Surprise vendor Ali Nur Mohammed was badly injured in an attack carried out by Al-Shabaab terrorists in Somalia. He lost his right leg in the attack and the prosthetic limb that he has worn ever since causes him chronic pain. After reading about him in an issue of Surprise, Ronnie Schenkein set up a fund for Mohammed. This is what happened when the two met for the first time.
After a 10-year journey through Europe, the artist Slavcho Slavov has found a home in Switzerland. Now living in Bern, he has added writing to his artistic repertoire and has written a book about his former life on the street. Last night at the 2018 INSP Awards, this piece won Best Cultural Feature. Now, you can read it in full.
What would you do if you had lived in a country for over a decade and were then given the order to leave? For ¬Tareq Islami, this situation became a reality in late 2018 when he received a removal order from the Swiss authorities. Here, Tareq talks about the life he has built in Switzerland, and how the uncertainty of living with the threat of deportation has been lessened by the support that they have received from friends and colleagues in Basel.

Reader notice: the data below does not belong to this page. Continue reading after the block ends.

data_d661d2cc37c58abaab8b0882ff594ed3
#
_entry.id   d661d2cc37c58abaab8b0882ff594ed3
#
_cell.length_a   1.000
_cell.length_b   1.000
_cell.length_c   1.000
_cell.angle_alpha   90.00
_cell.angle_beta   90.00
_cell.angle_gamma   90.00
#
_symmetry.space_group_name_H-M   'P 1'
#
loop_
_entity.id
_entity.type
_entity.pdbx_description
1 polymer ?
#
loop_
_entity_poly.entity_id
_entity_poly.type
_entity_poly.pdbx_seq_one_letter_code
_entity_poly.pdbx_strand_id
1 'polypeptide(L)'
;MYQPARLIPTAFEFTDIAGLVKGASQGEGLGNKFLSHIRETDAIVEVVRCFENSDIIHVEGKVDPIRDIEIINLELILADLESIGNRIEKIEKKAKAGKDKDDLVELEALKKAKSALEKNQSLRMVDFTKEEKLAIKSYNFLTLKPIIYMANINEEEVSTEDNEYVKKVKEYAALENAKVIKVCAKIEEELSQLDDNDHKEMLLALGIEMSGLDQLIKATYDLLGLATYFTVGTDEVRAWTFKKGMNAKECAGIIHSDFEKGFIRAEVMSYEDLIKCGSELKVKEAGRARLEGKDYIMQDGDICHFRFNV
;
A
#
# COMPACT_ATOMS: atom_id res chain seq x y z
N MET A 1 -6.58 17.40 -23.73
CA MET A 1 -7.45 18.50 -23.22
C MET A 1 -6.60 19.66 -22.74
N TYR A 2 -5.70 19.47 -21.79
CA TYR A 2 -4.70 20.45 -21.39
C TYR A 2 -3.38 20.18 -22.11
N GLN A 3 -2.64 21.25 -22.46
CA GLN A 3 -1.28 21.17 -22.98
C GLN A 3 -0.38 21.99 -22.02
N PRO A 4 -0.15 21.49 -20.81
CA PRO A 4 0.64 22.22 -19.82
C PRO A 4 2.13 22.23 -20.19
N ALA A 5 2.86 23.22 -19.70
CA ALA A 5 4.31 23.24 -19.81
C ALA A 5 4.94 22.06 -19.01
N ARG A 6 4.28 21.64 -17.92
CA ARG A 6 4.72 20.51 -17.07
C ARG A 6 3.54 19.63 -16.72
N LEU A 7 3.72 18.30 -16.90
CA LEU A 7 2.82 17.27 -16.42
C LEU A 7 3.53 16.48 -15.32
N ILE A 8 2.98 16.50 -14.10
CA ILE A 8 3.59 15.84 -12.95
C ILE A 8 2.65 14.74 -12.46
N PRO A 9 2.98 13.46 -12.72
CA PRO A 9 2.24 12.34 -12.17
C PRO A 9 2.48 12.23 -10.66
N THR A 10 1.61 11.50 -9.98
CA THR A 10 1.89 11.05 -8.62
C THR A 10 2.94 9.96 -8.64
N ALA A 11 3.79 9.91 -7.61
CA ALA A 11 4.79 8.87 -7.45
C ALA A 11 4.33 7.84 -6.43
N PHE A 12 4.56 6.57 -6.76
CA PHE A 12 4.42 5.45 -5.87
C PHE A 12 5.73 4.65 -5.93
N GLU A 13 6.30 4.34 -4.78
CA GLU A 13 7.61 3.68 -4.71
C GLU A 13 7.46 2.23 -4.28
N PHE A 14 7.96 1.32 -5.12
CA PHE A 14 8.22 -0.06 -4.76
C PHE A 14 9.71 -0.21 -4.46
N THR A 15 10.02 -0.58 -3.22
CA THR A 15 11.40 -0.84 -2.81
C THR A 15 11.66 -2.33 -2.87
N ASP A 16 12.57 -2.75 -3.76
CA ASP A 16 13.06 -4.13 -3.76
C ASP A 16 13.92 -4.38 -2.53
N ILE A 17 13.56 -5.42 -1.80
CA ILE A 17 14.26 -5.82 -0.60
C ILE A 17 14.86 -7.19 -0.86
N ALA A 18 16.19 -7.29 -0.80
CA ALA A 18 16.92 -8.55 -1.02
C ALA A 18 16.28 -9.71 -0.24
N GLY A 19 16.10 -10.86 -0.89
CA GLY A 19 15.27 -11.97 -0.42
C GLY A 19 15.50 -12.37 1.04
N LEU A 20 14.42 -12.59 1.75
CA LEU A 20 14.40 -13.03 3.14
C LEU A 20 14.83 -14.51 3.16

In December 2015 Laila, a refugee from Yemen, and Toufik, a Moroccan looking for a better life, went to the immigration office to get papers for their wedding. Instead he was arrested and deported. Surprise tells the story of their fight to be reunited.
In 2013, Heiko lost his job, his marriage and his apartment. He lived under a bridge for two years. Just as he was getting help, his daughter died and he turned to drink, but he has managed to turn things around again. Now he is a Surprise vendor, and a city tour guide.
Roger Meier used to work in construction: he helped renovate the concrete walls of the Mühleberg nuclear power plant and once plastered a concrete dam. Now he sells Surprise at the Bärenplatz in Bern.
In the last of our vendor wishes series, Surprise vendor Tatjana tells us she hopes to be reunited with her family in Switzerland in the coming year.
Andreas has worked in the stock exchange and even transported works of art with a revolver at his side. He shares his life lessons from the top to hitting rock bottom.
Homeless World Cup special! Ahead of this year’s tournament – which kicks off in Glasgow this Sunday – INSP caught up with Surprise vendor Ruedi Kälin, who has been selected for the Swiss team.